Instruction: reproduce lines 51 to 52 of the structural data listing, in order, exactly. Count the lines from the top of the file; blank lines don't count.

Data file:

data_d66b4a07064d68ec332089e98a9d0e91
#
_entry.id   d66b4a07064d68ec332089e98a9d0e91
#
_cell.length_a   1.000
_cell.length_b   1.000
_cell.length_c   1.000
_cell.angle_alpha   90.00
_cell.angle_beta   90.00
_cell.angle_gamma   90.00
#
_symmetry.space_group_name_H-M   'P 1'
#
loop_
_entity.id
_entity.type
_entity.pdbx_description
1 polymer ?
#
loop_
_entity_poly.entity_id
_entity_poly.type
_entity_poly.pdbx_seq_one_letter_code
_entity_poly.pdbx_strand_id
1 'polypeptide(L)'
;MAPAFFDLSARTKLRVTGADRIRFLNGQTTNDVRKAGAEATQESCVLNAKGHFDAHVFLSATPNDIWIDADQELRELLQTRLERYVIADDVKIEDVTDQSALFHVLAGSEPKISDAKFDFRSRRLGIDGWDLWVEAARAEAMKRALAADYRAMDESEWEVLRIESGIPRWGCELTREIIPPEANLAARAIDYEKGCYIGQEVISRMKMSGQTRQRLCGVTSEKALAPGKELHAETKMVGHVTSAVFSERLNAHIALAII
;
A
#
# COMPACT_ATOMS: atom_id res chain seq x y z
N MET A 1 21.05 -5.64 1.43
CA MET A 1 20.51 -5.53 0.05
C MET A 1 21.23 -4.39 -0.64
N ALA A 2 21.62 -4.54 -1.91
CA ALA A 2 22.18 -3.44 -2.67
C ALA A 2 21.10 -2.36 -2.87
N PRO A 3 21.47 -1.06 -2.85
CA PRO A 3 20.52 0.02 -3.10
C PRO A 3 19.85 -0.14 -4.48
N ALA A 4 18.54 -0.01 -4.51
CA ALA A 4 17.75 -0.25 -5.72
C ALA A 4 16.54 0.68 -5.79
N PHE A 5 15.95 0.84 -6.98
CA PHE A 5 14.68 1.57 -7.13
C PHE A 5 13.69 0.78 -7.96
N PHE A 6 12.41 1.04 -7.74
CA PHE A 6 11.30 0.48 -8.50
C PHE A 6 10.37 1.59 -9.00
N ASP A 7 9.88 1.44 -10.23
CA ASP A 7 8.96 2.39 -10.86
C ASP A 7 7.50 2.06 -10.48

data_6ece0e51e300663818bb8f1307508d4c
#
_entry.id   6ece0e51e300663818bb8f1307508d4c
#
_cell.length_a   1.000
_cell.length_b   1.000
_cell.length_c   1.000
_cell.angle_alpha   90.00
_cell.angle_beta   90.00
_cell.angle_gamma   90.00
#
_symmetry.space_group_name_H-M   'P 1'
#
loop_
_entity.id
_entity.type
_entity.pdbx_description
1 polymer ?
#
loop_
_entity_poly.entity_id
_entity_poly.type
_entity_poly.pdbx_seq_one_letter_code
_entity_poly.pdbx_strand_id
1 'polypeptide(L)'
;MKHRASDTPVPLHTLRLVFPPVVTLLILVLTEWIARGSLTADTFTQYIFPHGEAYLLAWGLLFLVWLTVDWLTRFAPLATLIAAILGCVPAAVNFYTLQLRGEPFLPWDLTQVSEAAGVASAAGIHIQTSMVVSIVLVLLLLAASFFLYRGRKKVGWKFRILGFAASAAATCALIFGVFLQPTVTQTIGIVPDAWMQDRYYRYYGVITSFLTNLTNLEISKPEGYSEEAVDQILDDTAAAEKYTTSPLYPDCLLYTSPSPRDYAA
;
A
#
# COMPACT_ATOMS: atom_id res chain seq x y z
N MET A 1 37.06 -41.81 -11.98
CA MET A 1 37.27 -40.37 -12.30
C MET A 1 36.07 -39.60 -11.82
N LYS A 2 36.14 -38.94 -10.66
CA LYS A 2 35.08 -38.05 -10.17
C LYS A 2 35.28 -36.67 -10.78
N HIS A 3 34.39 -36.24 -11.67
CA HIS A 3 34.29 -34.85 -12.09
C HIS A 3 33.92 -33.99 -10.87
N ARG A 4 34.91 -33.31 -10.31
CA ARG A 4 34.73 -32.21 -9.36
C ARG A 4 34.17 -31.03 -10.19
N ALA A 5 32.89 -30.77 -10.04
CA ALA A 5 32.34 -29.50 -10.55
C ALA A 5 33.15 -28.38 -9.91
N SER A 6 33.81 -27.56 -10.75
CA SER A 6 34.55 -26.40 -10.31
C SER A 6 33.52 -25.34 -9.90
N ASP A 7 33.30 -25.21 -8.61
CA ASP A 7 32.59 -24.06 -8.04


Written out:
C ASP A 7 7.50 2.06 -10.48

data_6ece0e51e300663818bb8f1307508d4c